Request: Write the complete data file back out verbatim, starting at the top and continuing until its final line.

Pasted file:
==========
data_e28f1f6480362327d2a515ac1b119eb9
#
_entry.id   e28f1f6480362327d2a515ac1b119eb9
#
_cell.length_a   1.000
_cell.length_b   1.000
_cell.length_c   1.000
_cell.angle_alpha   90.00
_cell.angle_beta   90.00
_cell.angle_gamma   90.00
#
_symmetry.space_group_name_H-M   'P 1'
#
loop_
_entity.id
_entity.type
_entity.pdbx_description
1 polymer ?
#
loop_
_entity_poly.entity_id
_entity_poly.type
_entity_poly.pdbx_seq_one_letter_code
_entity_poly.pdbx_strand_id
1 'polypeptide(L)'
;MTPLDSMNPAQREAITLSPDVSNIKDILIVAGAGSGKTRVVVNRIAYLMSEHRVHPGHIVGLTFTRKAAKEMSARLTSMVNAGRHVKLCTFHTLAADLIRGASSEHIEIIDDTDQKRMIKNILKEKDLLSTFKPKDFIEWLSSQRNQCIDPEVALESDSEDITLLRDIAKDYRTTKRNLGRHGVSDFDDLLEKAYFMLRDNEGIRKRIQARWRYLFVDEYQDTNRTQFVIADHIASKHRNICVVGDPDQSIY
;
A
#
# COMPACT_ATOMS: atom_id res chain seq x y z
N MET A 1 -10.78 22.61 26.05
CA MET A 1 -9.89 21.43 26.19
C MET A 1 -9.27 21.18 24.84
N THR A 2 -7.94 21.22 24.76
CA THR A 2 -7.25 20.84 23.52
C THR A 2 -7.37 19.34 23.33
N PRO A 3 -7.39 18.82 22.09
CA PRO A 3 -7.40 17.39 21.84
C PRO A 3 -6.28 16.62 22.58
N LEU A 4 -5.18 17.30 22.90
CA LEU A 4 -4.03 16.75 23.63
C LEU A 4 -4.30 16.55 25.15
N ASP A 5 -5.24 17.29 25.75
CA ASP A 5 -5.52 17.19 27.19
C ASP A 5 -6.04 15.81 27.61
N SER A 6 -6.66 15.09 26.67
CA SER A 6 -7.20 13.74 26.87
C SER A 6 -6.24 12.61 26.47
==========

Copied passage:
data_e28f1f6480362327d2a515ac1b119eb9
#
_entry.id   e28f1f6480362327d2a515ac1b119eb9
#
_cell.length_a   1.000
_cell.length_b   1.000
_cell.length_c   1.000
_cell.angle_alpha   90.00
_cell.angle_beta   90.00
_cell.angle_gamma   90.00
#
_symmetry.space_group_name_H-M   'P 1'
#
loop_
_entity.id
_entity.type
_entity.pdbx_description
1 polymer ?
#
loop_
_entity_poly.entity_id
_entity_poly.type
_entity_poly.pdbx_seq_one_letter_code
_entity_poly.pdbx_strand_id
1 'polypeptide(L)'
;MTPLDSMNPAQREAITLSPDVSNIKDILIVAGAGSGKTRVVVNRIAYLMSEHRVHPGHIVGLTFTRKAAKEMSARLTSMVNAGRHVKLCTFHTLAADLIRGASSEHIEIIDDTDQKRMIKNILKEKDLLSTFKPKDFIEWLSSQRNQCIDPEVALESDSEDITLLRDIAKDYRTTKRNLGRHGVSDFDDLLEKAYFMLRDNEGIRKRIQARWRYLFVDEYQDTNRTQFVIADHIASKHRNICVVGDPDQSIY
;
A
#
# COMPACT_ATOMS: atom_id res chain seq x y z
N MET A 1 -10.78 22.61 26.05
CA MET A 1 -9.89 21.43 26.19
C MET A 1 -9.27 21.18 24.84
N THR A 2 -7.94 21.22 24.76
CA THR A 2 -7.25 20.84 23.52
C THR A 2 -7.37 19.34 23.33
N PRO A 3 -7.39 18.82 22.09
CA PRO A 3 -7.40 17.39 21.84
C PRO A 3 -6.28 16.62 22.58
N LEU A 4 -5.18 17.30 22.90
CA LEU A 4 -4.03 16.75 23.63
C LEU A 4 -4.30 16.55 25.15
N ASP A 5 -5.24 17.29 25.75
CA ASP A 5 -5.52 17.19 27.19
C ASP A 5 -6.04 15.81 27.61
N SER A 6 -6.66 15.09 26.67
CA SER A 6 -7.20 13.74 26.87
C SER A 6 -6.24 12.61 26.47